2.26.2017

The county auction...

Wait - go back.

You need to reread the title with the hick-est accent you can muster.

It will set the stage.

We were in need of a fresh batch of hogs - usually we get our pigs through Craigslist but there seems to be a shortage at the moment. So Blake did a little research and found a livestock auction in Caldwell. I really wanted to go with him but finding a babysitter wasn't working out so we hitched up our trailer and loaded up the kids in the truck and made a Saturday morning/afternoon adventure of it. Since we were newbies, we were worried about gallivanting in there with our whole crew, so Blake dropped me off at the Burger King a block away while he went off to the races. He was there for about an hour, bought 8 pigs, and called saying, "You got to come see this." So he came and picked us up and we went to check out the festivities.

It was a cultural experience and our kids were shockingly hypnotized by the entire procedure.
 They bring in the animals through one gate and give the bidders about 15 seconds to make a decision and take them out the next gate. You don't know what history the animal has, if more or less of your animal are going to be showing up later, and, for us first timers, we could barely understand the auctioneer.
video

Luna was so into the whole thing, the auctioneer just lulled her to sleep right on the spot.

Once you have put your bids in, you go up front and pay and then out back to pick up your load. They went through so many animals - it was pretty remarkable to watch how efficiently they ran the thing. And their were tiny goats and sheep that made us ohhh and ahh in their glorious cuteness... I am shocked Paisley didn't bid for one herself.

But even being new to the ropes, Blake was proud of his purchases. He has dreams now of "flipping pigs" - who knew this was a thing? We got the bigger black one by himself and then the 7 other little ones were in a lot. We will be selling 3 of the little ones and have big plans for an upcoming pig-in-the-ground roast for one of the others. The ones left will be around for the season.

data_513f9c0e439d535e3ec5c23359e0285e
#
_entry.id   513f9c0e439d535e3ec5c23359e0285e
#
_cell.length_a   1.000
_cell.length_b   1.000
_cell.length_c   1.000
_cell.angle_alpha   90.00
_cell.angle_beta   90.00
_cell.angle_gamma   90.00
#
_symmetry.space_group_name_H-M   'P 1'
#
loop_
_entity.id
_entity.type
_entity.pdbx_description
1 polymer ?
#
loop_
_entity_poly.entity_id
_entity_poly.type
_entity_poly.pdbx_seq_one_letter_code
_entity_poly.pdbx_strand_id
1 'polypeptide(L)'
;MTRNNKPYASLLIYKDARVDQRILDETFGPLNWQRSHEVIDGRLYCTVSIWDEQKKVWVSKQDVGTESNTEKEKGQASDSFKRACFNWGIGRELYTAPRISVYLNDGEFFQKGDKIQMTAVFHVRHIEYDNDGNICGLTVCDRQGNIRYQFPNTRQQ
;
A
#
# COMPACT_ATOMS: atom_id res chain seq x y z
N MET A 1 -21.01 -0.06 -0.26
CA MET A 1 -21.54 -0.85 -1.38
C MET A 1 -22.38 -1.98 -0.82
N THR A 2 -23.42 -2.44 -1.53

The weather was great yesterday so we could get the pigs settled in, drain the swamp that had formed in their pen, and let the kids run around getting about as filthy as the pigs.

There was once a time when I never would have imagined spending a Saturday doing such a thing...

but now it just seemed like some good ol' fashion fun. Especially since Blake and I can't stop talking like this:

25... badabid... 30... eh... 30... badabid... 40

5 comments:

connie said...

oh how i love reading your blog... you make me smile for days when i read about your awesomeness and you r family. thanks for sharing your life and joys and funny moments and even your sorrows. i love you

Britt said...

Auctions give me so much anxiety! I wonder if I struggle with decision making. Hmmm.... yes. Yes, I do.

Sara said...

Love this! I went to a couple livestock auctions with my brother in South Carolina and it sounds like we had similarly grand experiences- although, I did learn that you can walk around the back and check out the livestock beforehand so you can check out your options- at least that's how it was at the one we went to. While we were in the back we almost got run over by a runaway horse and one of the guys working there hopped on another horse and lassoed the runaway. It was amazing! Aside from almost getting trampled it was very exciting- and just watching them toss the goats around was surprisingly good entertainment. 🙂

Pops said...

I spent a lot of time at livestock auctions with my dad. Brought back good memories. Mainly that we always stopped at the A&W for a burger, fries and frosty mug of root beer on the way home. Best burger ever!

HowellAZ said...

Boy did I enjoy catching up with your blog. Thanks for being diligent - we all know you have a million things to do, like making your laundry room super cute, but I'm always happy to see what your family is up to. We should be up in Idaho this June, so we'd love to come by and see the farm.